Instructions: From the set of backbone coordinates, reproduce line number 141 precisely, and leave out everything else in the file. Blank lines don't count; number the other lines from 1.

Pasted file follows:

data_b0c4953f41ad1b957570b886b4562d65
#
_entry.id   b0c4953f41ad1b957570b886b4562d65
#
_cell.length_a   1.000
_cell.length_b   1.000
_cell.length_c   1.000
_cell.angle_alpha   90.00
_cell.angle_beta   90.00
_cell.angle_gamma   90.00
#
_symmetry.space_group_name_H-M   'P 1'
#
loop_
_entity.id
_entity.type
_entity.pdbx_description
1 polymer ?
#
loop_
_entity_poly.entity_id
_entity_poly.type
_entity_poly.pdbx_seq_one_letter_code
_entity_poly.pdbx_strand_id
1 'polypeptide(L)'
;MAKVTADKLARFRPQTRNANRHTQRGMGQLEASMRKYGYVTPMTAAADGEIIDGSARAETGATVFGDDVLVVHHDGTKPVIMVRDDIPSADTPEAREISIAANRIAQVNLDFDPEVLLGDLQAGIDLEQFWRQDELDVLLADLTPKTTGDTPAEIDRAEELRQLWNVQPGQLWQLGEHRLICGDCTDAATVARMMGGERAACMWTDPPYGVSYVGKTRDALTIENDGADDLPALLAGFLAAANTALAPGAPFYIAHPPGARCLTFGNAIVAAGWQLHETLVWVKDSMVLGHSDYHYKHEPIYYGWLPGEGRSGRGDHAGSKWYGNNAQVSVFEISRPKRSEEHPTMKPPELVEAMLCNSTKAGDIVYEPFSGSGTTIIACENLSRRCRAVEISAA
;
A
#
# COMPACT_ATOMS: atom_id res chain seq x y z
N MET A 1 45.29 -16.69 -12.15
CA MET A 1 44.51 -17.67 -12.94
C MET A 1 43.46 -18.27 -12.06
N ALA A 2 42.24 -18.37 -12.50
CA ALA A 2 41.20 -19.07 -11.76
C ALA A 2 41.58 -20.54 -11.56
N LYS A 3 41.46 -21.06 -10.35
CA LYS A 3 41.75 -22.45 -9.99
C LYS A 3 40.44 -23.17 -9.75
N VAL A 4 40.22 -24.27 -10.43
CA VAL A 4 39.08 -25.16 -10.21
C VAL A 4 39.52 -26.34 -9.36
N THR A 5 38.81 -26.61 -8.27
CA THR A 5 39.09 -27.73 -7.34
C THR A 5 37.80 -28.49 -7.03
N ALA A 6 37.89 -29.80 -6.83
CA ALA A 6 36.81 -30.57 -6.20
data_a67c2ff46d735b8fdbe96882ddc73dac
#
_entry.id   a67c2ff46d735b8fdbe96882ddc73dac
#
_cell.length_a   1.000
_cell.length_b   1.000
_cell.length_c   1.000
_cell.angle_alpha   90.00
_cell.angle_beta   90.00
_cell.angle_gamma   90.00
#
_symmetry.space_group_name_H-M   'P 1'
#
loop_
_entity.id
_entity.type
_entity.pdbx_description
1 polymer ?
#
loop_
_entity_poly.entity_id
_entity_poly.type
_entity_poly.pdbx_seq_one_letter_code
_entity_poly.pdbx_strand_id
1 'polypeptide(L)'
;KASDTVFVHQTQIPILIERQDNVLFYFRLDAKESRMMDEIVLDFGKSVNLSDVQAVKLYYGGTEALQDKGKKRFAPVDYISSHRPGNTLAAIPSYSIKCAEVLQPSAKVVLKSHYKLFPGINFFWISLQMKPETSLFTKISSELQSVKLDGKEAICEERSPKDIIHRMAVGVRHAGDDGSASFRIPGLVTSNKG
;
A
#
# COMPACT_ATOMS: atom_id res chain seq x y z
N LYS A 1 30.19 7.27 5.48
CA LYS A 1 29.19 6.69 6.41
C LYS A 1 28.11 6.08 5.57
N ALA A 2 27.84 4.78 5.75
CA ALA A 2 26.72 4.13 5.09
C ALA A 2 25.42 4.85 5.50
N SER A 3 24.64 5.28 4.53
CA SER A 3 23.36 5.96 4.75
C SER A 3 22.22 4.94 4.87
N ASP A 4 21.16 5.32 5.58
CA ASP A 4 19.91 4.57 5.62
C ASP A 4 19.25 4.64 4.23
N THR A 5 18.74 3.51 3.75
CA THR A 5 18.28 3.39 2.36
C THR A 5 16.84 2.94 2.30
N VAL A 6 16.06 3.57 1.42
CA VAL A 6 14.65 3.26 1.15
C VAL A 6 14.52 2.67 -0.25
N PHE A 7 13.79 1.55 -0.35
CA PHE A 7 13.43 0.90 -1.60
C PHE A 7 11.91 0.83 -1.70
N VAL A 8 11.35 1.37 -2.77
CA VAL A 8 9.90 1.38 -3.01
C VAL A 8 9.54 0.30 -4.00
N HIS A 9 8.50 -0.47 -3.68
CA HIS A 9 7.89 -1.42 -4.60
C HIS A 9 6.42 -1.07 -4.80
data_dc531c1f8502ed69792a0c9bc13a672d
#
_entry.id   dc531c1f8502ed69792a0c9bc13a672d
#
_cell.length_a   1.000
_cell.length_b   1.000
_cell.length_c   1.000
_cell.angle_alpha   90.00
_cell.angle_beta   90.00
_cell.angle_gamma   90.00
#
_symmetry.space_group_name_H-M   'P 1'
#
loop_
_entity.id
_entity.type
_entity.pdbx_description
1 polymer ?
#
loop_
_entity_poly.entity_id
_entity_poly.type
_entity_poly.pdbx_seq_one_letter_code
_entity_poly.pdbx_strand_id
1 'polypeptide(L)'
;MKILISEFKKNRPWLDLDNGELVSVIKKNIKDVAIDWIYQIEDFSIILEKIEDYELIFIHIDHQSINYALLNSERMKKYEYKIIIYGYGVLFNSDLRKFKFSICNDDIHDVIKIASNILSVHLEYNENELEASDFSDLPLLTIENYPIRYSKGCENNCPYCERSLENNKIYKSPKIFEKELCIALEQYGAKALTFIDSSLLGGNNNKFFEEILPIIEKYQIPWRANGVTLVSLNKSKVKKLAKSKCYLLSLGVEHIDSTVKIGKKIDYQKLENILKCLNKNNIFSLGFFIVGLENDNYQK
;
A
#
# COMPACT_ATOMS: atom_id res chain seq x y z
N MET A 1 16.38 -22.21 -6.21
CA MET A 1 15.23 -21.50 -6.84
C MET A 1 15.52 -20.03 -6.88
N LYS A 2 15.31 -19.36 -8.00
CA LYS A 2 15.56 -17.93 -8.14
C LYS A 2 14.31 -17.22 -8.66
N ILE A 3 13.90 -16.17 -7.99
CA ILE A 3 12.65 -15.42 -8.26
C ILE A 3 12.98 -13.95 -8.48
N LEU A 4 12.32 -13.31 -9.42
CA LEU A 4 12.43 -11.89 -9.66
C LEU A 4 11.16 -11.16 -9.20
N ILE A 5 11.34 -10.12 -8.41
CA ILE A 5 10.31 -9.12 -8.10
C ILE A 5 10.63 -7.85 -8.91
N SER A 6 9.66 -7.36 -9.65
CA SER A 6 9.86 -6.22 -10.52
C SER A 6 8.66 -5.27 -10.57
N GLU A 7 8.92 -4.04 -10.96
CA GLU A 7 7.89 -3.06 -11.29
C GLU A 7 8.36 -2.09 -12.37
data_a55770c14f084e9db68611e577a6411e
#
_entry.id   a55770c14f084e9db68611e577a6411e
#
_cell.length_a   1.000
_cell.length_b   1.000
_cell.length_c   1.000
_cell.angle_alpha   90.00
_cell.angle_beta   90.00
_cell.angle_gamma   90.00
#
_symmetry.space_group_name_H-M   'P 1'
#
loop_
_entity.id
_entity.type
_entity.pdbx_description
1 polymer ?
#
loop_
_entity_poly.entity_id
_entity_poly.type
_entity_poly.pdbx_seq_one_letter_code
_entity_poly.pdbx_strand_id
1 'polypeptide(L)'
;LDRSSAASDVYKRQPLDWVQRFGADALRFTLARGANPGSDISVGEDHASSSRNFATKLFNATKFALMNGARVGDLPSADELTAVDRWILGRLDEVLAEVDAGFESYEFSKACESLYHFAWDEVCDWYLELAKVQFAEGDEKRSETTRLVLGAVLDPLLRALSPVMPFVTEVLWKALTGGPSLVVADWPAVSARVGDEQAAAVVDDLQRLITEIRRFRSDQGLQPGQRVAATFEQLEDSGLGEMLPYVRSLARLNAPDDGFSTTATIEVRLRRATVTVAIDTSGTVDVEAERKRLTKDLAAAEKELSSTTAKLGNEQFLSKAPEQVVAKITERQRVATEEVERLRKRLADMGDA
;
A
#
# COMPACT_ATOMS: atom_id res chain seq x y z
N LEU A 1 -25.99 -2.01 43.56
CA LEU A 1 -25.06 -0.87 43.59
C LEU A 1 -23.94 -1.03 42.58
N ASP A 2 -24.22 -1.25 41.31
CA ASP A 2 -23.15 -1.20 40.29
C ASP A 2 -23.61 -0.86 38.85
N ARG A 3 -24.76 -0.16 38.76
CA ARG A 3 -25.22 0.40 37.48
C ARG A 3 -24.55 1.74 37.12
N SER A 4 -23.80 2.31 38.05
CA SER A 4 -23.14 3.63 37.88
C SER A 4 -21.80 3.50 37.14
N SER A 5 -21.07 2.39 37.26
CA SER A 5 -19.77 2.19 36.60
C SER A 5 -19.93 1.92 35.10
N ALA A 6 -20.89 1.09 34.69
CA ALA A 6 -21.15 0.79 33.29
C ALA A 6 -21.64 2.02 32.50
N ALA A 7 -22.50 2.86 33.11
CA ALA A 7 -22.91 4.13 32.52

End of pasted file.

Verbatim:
N ILE A 3 13.90 -16.17 -7.99